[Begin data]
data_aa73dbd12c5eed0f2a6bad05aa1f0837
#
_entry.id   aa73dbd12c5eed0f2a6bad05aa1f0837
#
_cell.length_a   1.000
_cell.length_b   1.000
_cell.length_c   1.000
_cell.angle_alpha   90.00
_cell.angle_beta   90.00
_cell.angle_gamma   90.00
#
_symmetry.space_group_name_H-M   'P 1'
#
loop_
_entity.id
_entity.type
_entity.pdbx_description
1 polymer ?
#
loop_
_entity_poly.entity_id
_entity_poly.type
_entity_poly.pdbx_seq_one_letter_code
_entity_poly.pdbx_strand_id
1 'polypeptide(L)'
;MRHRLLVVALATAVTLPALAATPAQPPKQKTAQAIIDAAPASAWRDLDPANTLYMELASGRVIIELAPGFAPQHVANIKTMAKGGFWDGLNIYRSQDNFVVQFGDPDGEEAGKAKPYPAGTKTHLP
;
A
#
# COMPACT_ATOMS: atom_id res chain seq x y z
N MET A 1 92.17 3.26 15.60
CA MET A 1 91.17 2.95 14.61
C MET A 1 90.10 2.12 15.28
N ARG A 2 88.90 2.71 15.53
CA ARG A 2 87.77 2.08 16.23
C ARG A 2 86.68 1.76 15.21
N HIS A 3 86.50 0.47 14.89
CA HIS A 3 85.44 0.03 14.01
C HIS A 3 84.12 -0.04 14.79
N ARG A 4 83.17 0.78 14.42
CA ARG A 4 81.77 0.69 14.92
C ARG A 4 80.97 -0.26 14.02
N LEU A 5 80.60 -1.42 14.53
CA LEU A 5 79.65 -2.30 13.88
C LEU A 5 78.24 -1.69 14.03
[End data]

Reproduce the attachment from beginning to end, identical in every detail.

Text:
data_aa73dbd12c5eed0f2a6bad05aa1f0837
#
_entry.id   aa73dbd12c5eed0f2a6bad05aa1f0837
#
_cell.length_a   1.000
_cell.length_b   1.000
_cell.length_c   1.000
_cell.angle_alpha   90.00
_cell.angle_beta   90.00
_cell.angle_gamma   90.00
#
_symmetry.space_group_name_H-M   'P 1'
#
loop_
_entity.id
_entity.type
_entity.pdbx_description
1 polymer ?
#
loop_
_entity_poly.entity_id
_entity_poly.type
_entity_poly.pdbx_seq_one_letter_code
_entity_poly.pdbx_strand_id
1 'polypeptide(L)'
;MRHRLLVVALATAVTLPALAATPAQPPKQKTAQAIIDAAPASAWRDLDPANTLYMELASGRVIIELAPGFAPQHVANIKTMAKGGFWDGLNIYRSQDNFVVQFGDPDGEEAGKAKPYPAGTKTHLP
;
A
#
# COMPACT_ATOMS: atom_id res chain seq x y z
N MET A 1 92.17 3.26 15.60
CA MET A 1 91.17 2.95 14.61
C MET A 1 90.10 2.12 15.28
N ARG A 2 88.90 2.71 15.53
CA ARG A 2 87.77 2.08 16.23
C ARG A 2 86.68 1.76 15.21
N HIS A 3 86.50 0.47 14.89
CA HIS A 3 85.44 0.03 14.01
C HIS A 3 84.12 -0.04 14.79
N ARG A 4 83.17 0.78 14.42
CA ARG A 4 81.77 0.69 14.92
C ARG A 4 80.97 -0.26 14.02
N LEU A 5 80.60 -1.42 14.53
CA LEU A 5 79.65 -2.30 13.88
C LEU A 5 78.24 -1.69 14.03